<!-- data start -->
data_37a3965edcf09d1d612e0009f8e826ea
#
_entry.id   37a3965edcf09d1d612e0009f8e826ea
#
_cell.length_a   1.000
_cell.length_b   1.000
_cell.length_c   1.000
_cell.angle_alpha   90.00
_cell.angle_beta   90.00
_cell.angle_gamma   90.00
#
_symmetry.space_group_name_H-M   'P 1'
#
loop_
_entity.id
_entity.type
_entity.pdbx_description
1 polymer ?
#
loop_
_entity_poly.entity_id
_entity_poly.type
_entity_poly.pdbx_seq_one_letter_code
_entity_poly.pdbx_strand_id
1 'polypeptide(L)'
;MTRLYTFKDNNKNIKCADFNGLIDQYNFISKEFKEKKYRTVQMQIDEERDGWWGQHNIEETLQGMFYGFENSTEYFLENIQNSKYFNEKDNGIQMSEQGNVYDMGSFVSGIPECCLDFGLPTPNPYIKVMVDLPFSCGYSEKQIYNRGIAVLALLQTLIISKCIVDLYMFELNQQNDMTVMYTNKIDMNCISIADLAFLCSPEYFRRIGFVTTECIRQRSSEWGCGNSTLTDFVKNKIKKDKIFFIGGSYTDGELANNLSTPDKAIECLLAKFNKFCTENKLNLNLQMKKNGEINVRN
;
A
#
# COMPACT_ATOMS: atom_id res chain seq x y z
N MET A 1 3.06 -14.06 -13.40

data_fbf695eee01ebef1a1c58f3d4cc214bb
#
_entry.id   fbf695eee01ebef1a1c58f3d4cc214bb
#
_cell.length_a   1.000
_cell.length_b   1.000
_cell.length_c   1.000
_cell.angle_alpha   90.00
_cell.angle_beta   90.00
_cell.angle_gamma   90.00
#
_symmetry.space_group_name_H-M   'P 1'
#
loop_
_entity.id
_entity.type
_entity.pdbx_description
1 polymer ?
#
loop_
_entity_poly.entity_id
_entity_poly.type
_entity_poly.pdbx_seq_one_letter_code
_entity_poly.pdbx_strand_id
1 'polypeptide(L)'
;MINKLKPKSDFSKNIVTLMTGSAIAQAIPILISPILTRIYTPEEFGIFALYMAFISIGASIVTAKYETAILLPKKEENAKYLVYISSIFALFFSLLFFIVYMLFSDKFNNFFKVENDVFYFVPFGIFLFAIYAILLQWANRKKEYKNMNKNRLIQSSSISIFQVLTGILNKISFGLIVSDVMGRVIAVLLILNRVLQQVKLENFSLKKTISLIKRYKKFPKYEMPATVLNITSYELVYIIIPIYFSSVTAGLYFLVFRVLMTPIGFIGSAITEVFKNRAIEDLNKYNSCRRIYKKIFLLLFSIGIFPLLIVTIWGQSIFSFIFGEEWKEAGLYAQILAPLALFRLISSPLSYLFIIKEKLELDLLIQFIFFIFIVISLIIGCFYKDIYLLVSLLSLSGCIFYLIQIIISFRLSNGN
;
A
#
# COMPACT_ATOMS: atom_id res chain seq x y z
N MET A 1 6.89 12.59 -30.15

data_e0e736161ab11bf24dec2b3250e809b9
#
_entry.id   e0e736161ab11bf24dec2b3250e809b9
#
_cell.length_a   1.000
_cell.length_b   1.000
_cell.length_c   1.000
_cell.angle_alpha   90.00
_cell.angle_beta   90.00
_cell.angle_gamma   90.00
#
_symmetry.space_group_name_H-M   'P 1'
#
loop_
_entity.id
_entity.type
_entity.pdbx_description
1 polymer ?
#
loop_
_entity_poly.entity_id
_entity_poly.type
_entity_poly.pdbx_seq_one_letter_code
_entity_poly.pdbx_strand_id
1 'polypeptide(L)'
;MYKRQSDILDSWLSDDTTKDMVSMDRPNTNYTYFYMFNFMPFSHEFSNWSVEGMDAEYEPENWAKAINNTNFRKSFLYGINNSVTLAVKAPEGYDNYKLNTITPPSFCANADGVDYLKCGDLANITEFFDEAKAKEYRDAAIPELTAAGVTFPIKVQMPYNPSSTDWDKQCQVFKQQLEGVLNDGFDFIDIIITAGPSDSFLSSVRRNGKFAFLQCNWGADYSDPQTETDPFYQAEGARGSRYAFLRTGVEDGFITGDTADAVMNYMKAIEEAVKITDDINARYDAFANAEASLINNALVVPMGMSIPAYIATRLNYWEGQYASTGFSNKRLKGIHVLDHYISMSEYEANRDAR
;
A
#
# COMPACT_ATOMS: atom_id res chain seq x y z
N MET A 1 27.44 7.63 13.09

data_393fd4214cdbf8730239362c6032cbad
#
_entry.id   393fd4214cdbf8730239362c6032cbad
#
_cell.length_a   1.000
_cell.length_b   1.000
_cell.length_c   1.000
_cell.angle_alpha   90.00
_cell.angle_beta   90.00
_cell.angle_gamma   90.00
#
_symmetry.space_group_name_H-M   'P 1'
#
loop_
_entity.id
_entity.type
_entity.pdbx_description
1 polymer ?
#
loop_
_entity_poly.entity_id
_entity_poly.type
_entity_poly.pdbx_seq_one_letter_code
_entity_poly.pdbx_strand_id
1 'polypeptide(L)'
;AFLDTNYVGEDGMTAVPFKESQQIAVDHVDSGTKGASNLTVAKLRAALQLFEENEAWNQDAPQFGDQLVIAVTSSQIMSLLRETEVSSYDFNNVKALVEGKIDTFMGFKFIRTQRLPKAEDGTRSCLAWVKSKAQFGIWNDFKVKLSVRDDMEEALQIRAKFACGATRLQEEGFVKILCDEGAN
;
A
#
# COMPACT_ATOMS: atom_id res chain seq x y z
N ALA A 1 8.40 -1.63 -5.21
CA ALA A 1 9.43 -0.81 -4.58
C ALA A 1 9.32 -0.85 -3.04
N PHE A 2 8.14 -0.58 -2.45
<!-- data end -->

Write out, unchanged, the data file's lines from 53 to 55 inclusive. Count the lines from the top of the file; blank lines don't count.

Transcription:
_entity_poly.type
_entity_poly.pdbx_seq_one_letter_code
_entity_poly.pdbx_strand_id